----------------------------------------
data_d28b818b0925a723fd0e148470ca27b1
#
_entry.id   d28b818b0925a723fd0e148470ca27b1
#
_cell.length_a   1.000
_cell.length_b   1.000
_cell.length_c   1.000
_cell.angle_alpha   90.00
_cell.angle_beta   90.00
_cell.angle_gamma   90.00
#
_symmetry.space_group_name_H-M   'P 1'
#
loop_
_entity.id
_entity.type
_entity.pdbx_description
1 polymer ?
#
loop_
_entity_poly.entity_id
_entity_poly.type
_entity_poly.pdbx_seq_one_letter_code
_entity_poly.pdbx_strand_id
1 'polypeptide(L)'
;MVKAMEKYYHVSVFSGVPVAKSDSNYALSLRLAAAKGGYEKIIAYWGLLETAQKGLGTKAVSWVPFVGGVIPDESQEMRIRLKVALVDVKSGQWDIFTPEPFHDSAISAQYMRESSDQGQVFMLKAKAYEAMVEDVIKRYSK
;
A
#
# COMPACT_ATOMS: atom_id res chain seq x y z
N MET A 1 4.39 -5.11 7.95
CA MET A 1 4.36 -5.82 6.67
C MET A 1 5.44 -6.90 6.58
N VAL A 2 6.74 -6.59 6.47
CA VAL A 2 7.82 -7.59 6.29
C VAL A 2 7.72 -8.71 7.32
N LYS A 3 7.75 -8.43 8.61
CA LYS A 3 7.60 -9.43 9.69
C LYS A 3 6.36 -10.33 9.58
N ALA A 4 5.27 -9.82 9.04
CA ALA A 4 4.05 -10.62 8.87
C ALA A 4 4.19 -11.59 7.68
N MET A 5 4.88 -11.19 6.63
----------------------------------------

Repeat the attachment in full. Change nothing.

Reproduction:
data_d28b818b0925a723fd0e148470ca27b1
#
_entry.id   d28b818b0925a723fd0e148470ca27b1
#
_cell.length_a   1.000
_cell.length_b   1.000
_cell.length_c   1.000
_cell.angle_alpha   90.00
_cell.angle_beta   90.00
_cell.angle_gamma   90.00
#
_symmetry.space_group_name_H-M   'P 1'
#
loop_
_entity.id
_entity.type
_entity.pdbx_description
1 polymer ?
#
loop_
_entity_poly.entity_id
_entity_poly.type
_entity_poly.pdbx_seq_one_letter_code
_entity_poly.pdbx_strand_id
1 'polypeptide(L)'
;MVKAMEKYYHVSVFSGVPVAKSDSNYALSLRLAAAKGGYEKIIAYWGLLETAQKGLGTKAVSWVPFVGGVIPDESQEMRIRLKVALVDVKSGQWDIFTPEPFHDSAISAQYMRESSDQGQVFMLKAKAYEAMVEDVIKRYSK
;
A
#
# COMPACT_ATOMS: atom_id res chain seq x y z
N MET A 1 4.39 -5.11 7.95
CA MET A 1 4.36 -5.82 6.67
C MET A 1 5.44 -6.90 6.58
N VAL A 2 6.74 -6.59 6.47
CA VAL A 2 7.82 -7.59 6.29
C VAL A 2 7.72 -8.71 7.32
N LYS A 3 7.75 -8.43 8.61
CA LYS A 3 7.60 -9.43 9.69
C LYS A 3 6.36 -10.33 9.58
N ALA A 4 5.27 -9.82 9.04
CA ALA A 4 4.05 -10.62 8.87
C ALA A 4 4.19 -11.59 7.68
N MET A 5 4.88 -11.19 6.63